What are the Differences Between CBT and DBT?

Even though CBT and DBT are similar in many ways, they also have some fundamental differences that make them suitable for treating different conditions.

Goals

One of the key differences between CBT and DBT is the goal of the therapy. CBT aims to redirect thought patterns. This is done by increasing the patient’s awareness when they make negative interpretations, followed by developing alternative ways of thinking and behaving to reduce psychological distress.

On the other hand, DBT is more focused on managing the relationship between acceptance and change. Its goal is to help clients adopt positive mental and behavioral changes through the process of validation and acceptance. This type of therapy also aims to help individuals regulate intense emotions and improve interpersonal relationships.

Philosophies

The emphasis on reasoning and rationale in CBT comes from its roots in stoic philosophy and the Socratic Method, which encourages critical thinking and draws out underlying assumptions. It helps individuals with conditions such as anxiety and depression see their issues from a more logical perspective.

DBT is based on mindfulness techniques that are found in Buddhist and Zen practices. This type of therapy emphasizes accepting things as they are rather than forcing change.

Sessions

Another main difference between the two therapies is how sessions are conducted. CBT is typically completed in short intervals as the therapist focuses on specific problems raised by the patient. This allows clients to work towards a set goal, which, once met, concludes the need for CBT. In contrast, DBT occurs over longer periods of time. This allows both the therapist and the client to see the context underlying the need for treatment.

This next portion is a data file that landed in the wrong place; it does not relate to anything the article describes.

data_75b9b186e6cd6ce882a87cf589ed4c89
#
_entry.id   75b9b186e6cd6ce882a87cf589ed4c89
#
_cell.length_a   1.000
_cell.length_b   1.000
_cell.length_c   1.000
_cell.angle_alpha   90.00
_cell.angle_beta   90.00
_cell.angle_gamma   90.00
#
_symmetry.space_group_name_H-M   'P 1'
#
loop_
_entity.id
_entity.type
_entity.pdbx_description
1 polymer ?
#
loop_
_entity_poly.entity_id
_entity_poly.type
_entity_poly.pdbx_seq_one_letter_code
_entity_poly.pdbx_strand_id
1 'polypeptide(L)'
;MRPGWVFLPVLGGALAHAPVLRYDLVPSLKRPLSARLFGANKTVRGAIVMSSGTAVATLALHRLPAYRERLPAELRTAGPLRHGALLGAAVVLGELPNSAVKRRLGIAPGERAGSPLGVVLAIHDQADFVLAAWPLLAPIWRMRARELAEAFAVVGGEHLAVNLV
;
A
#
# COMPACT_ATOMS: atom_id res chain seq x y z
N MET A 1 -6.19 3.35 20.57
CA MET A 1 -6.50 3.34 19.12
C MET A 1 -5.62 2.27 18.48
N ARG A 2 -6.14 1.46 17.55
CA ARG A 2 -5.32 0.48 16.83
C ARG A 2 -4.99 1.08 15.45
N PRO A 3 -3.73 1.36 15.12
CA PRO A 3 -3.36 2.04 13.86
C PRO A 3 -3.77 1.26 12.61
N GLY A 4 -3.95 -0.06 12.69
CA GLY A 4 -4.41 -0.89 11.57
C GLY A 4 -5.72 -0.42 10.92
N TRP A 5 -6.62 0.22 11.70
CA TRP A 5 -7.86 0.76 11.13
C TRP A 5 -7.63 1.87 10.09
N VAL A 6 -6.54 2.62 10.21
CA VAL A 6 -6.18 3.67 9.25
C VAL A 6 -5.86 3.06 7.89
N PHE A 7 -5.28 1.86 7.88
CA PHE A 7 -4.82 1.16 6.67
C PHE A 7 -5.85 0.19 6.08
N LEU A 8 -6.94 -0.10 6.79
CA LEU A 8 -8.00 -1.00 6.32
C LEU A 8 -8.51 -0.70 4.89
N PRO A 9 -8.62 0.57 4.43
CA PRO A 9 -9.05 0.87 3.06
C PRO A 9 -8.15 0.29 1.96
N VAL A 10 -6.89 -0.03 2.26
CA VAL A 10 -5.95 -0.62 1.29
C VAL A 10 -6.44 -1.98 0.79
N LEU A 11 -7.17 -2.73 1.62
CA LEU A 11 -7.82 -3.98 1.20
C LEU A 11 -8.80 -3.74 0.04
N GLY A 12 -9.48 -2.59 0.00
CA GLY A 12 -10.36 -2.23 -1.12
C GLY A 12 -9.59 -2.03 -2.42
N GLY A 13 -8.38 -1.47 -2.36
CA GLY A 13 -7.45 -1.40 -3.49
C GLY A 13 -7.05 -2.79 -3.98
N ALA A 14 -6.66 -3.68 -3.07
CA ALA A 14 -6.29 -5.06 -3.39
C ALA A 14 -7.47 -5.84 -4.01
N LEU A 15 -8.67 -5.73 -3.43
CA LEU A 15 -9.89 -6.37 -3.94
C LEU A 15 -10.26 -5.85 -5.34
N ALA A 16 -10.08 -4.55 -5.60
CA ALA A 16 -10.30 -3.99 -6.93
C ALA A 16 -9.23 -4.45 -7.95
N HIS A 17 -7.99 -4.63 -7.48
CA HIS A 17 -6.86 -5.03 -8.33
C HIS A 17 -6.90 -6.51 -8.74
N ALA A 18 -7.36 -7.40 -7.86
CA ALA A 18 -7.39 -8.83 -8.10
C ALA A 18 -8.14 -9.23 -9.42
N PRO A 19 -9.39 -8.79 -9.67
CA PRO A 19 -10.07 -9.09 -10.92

In CBT sessions, therapy is almost always in a one-on-one setting. While the same approach is used for DBT, group interventions are more common in the latter. Both methods will give clients tasks to work on outside of therapy to supplement the treatment process.

Uses

Depending on the client’s concern, CBT or DBT may be the more suitable form of treatment.

CBT is generally used to improve the symptoms of mental health conditions like depression, anxiety, phobias, and PTSD. It is effective because it teaches the patient how to challenge negative thoughts and behaviors and replace them with more helpful ones. This can reframe one’s thinking during experiences involving anxiety or depression.

While DBT was developed primarily for BPD, it is also used for the effective treatment of multiple diagnoses that cause difficulty with emotional regulation, distress tolerance, interpersonal relationships, and impulsivity.

In some cases, a combination of both types of therapy may be used to treat symptoms.

How to Know CBT or DBT is Right for You?